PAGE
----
Rain Fury in Chakrata, Uttarakhand in June 2013 (Part II)

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With loud jaikaras of mighty Lord, journey was resumed. It was going good for 10 odd kilometres, our car was leading the show with Atit car following us. Soon the task of clearing boulders and rocks from road started as they were all on the road due to landslides. We all were going mad by getting out of the car in the rain after every 200 m to get various kinds of blockages cleared. We were actually afraid by not seeing any human existence in the entire stretch of road and having not seen any vehicle crossing us in the past 3 hours. It was not a journey of 22 kms, it was manifolds, and appearing to be never ending due to disastrous hurdles coming our way. To add to our fear and bring our jaws out of the mouth, we saw a mighty river flowing over a bridge that we were supposed to cross. There was no point of going back, and crossing that flooding river over the bridge was a task we have never ever imagined, so after much courage both the cars decided to keep accelerating without any thought of applying brakes. Both the cars managed to cross the river but that courage comes with a price, and the bumper of our car was washed off by the river flowing perpendicularly to the motion of car with mighty pace. Had we even thought of applying brakes, we could have been flowing in river along with cars. We celebrated our victory of crossing the hurdle by clicking a photograph and moved ahead.

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Rain Fury in Chakrata, Uttarakhand in June 2013 (Part I)

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We made ourselves comfortable in the tents, opened our bags to change the clothes but got the shock of our life as all the clothes inside the bag were equally wet like the clothes we were wearing. I decided to continue with my present set of clothes which got dried with my body heat in next two hours. The camp guys brought a battery driven LED light which ware barely emitting any light, some pakoras and masala tea by 7:30 pm in the evening. Our gang enjoyed these snacks and felt a little relieved and energetic, since we have not ate anything after breakfast. The Sun was setting behind the hills quickly and with the absence of electricity and inability to light the fire outside due to rain, darkness was building up inside the camp and outside. The sound of rain smashing against the camp started to scare us. Rajesh the dabangg, got dumb struck, the thing that was enthusing voice in him were the never ending songs of Gurdeep ‘Dil ro raha hai…’ to which Rajesh was getting irritated and saying ‘yaar chup ho ja, tere aise gaano ki wajah se hi itni barish ho rahi hai‘. Rest of us were enjoying this cat fight between the two and were trying to be back in holiday mood. Sanjay and me were quite sure that rain will subside by morning and we will be able to visit Tiger Fall. All were keen to visit Tiger Fall, but there was no voice coming out from dabangg bhai’s mouth. By 9 pm dinner was served, and post-that we slipped inside the quilts after closing the zipper inside tent. Very soon the camp got quite warm inside assuring us that atleast we will manage to have a decent sleep. We keep chit chatting inside our camp and occasionally across the camp of Gurdeep and Arun. The rain kept turning mightier with the darkness of night, and at a point we were not able to hear each other’s voice because of deafening collision sound between rain drops and tent. With prays for God, we slept in a hope of better tomorrow.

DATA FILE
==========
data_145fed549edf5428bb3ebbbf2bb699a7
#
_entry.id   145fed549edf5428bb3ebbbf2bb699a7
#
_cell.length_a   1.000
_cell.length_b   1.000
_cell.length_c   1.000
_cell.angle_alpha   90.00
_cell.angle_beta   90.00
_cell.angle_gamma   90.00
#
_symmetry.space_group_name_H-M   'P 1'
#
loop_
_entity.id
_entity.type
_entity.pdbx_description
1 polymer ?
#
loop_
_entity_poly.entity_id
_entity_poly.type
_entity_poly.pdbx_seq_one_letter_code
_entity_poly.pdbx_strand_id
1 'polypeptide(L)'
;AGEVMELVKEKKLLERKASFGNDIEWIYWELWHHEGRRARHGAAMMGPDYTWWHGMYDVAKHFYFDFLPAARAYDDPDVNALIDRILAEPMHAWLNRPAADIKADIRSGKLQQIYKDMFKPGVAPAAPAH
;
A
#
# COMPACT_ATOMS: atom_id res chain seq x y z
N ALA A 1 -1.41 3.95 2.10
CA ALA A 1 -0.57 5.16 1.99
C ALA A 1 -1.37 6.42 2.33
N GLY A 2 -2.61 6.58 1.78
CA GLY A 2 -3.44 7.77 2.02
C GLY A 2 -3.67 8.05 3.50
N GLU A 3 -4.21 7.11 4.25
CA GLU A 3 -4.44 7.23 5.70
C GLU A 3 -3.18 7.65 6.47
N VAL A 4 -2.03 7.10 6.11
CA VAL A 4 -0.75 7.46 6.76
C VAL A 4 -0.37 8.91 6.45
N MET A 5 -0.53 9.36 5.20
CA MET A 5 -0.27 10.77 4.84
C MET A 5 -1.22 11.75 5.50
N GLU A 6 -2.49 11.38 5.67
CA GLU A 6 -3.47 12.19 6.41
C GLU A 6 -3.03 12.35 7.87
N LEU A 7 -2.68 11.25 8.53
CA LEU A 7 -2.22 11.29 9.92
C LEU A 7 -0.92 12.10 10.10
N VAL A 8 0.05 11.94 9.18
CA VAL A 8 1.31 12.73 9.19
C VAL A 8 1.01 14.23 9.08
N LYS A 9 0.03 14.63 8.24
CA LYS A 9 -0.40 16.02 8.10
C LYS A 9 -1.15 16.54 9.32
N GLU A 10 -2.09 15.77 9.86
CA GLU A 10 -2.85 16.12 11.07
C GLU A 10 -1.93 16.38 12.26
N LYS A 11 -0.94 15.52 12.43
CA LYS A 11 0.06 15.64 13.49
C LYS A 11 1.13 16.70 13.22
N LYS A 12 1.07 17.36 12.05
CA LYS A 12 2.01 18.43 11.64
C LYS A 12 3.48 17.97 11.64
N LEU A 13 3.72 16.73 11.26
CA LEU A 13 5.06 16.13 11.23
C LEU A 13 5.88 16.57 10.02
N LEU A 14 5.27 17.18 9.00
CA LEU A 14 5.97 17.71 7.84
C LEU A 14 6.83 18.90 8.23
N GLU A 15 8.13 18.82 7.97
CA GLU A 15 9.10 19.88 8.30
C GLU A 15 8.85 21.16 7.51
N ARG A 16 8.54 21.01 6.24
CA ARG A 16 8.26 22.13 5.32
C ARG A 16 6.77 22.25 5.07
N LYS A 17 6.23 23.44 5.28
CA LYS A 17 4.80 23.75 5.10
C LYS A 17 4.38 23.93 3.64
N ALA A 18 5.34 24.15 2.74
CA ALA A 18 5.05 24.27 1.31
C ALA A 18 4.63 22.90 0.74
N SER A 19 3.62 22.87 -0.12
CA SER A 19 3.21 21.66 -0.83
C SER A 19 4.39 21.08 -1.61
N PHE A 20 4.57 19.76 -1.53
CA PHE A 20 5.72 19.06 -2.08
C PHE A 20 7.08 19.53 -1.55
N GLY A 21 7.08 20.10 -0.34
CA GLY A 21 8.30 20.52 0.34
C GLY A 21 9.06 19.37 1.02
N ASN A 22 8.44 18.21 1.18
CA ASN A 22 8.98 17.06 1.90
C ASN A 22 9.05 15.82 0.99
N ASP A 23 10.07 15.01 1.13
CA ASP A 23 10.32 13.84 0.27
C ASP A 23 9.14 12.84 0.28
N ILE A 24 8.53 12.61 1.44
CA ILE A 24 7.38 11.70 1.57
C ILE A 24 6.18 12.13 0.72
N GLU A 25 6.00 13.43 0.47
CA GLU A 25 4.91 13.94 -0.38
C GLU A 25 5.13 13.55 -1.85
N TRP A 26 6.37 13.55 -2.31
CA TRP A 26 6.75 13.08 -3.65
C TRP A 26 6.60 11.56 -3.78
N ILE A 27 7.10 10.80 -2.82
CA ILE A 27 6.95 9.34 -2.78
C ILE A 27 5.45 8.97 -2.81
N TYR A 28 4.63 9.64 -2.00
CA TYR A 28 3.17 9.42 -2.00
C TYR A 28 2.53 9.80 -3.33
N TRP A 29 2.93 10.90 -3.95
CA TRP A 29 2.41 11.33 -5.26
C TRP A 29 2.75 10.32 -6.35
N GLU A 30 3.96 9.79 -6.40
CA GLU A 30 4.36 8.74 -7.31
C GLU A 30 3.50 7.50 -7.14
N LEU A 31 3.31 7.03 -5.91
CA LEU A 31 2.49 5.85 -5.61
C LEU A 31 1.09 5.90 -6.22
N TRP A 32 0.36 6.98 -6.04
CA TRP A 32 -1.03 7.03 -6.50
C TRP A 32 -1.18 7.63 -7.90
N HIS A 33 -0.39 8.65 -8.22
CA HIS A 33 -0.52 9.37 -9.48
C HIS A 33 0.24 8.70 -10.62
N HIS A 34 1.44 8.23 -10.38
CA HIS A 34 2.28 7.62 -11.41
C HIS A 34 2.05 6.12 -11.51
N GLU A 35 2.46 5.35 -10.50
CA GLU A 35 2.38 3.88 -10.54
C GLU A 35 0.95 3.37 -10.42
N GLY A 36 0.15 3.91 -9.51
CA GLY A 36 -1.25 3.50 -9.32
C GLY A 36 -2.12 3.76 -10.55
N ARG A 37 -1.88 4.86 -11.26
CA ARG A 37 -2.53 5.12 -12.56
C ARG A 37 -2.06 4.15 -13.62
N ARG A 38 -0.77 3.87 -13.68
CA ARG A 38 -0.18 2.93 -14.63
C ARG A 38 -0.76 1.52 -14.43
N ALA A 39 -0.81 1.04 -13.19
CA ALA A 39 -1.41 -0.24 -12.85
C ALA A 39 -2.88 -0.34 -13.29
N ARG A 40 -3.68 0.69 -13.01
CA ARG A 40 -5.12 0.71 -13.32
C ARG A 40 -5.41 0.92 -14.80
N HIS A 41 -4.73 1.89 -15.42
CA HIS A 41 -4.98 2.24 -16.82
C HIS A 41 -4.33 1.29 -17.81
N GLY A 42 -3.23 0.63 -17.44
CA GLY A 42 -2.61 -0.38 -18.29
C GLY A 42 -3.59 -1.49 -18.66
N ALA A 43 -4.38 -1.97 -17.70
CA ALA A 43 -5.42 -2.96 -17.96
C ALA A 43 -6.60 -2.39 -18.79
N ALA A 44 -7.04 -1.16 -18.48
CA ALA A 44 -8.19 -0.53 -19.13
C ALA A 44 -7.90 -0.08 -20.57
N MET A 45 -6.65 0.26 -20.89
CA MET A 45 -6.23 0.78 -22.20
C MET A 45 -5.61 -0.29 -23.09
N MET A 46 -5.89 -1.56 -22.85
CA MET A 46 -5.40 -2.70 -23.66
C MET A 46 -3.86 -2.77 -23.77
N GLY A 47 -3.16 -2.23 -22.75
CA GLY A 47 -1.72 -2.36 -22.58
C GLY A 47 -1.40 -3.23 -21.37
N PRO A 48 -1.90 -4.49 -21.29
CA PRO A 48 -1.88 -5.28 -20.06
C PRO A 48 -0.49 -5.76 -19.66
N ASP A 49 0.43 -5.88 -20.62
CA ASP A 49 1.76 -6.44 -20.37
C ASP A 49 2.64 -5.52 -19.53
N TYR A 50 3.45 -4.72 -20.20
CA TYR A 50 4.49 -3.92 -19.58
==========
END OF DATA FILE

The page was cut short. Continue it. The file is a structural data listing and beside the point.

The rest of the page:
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A Weekend Trip to Agra